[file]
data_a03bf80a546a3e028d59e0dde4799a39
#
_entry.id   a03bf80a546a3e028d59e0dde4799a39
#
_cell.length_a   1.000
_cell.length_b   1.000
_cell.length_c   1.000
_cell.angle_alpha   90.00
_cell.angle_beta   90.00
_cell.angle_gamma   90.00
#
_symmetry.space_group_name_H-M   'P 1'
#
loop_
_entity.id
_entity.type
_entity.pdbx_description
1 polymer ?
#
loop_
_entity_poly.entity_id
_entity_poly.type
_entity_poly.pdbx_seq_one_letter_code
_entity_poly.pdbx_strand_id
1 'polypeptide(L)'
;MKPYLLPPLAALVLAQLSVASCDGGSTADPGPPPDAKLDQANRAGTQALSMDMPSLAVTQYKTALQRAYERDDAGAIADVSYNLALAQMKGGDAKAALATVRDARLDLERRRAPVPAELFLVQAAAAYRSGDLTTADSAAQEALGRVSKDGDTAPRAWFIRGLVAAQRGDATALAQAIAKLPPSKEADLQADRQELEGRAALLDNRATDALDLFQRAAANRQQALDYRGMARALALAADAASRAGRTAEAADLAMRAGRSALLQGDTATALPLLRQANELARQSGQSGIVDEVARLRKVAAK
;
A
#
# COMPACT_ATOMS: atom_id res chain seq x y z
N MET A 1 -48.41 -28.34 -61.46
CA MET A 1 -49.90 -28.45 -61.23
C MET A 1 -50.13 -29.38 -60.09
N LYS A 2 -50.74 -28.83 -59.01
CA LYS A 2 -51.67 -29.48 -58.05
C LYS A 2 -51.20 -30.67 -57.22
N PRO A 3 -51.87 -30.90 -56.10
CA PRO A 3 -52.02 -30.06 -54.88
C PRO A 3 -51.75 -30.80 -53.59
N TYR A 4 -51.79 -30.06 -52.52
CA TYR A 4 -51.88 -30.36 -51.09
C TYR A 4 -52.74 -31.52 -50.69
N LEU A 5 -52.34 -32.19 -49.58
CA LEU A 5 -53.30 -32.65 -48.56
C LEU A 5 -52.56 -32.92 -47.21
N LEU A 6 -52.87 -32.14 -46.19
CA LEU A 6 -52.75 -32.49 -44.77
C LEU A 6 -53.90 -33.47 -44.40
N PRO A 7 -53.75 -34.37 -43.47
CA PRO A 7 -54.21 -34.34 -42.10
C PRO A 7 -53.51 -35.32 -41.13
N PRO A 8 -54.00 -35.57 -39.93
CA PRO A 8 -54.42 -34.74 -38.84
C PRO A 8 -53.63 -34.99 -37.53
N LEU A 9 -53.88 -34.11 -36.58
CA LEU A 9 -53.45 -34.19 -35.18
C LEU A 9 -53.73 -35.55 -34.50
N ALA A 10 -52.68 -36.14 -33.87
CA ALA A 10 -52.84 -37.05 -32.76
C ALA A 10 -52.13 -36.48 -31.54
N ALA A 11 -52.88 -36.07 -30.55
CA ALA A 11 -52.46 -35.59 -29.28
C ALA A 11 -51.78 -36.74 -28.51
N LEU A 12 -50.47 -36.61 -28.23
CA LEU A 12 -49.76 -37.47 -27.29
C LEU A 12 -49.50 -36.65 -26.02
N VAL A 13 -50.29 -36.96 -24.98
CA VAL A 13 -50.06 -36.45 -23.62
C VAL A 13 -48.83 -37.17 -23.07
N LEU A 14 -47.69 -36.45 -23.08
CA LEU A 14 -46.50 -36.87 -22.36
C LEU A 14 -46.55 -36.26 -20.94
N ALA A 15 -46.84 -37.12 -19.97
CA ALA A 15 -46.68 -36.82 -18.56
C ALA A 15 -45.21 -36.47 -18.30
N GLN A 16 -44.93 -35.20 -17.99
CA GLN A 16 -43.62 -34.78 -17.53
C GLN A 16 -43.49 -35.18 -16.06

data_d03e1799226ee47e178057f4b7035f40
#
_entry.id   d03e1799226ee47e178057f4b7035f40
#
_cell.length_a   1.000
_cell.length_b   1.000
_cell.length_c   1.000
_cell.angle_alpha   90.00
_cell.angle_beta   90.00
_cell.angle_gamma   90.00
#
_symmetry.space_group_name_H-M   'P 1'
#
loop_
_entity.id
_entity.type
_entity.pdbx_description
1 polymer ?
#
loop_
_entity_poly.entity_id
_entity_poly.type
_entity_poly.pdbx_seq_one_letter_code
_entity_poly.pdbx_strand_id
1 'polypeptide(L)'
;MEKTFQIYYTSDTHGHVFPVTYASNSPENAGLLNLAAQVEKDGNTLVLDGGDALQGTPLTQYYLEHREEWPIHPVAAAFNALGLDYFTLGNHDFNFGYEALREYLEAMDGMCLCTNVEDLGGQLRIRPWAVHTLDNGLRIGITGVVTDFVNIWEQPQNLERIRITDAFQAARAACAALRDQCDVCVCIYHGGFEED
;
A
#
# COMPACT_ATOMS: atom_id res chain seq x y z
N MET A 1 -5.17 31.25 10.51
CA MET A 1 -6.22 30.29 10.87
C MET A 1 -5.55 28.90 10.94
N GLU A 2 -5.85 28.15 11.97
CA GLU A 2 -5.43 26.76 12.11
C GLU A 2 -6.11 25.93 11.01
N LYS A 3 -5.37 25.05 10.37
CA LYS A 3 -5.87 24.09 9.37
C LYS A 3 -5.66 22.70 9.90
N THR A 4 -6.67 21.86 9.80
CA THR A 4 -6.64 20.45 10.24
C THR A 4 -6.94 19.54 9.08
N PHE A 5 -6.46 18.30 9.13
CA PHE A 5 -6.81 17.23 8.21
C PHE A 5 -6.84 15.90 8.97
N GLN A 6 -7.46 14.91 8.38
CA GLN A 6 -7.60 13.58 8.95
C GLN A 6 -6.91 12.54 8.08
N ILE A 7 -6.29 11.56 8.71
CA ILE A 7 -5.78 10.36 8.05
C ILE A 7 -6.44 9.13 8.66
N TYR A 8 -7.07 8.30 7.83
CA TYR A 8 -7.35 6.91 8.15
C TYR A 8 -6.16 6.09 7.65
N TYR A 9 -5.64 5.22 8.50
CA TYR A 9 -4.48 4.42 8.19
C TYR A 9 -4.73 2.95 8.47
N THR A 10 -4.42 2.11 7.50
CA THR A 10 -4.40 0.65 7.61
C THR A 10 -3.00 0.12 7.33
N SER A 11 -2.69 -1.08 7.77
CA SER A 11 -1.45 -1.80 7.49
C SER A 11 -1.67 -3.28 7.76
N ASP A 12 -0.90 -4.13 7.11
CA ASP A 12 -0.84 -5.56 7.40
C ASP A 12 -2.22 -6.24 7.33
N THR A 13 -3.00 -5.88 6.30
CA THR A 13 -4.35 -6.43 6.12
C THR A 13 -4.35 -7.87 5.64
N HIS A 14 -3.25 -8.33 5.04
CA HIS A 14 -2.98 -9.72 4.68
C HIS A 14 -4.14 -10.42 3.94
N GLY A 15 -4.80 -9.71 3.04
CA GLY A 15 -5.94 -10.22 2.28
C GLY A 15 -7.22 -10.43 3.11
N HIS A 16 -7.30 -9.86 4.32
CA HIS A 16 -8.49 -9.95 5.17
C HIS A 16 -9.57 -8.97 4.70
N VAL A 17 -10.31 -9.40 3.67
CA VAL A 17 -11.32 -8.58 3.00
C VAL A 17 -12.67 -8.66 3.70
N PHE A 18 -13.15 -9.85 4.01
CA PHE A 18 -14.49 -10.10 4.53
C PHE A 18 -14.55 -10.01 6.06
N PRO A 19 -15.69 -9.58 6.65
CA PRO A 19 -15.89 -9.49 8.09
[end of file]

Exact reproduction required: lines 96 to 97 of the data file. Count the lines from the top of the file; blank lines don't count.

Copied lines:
1 polymer ?
#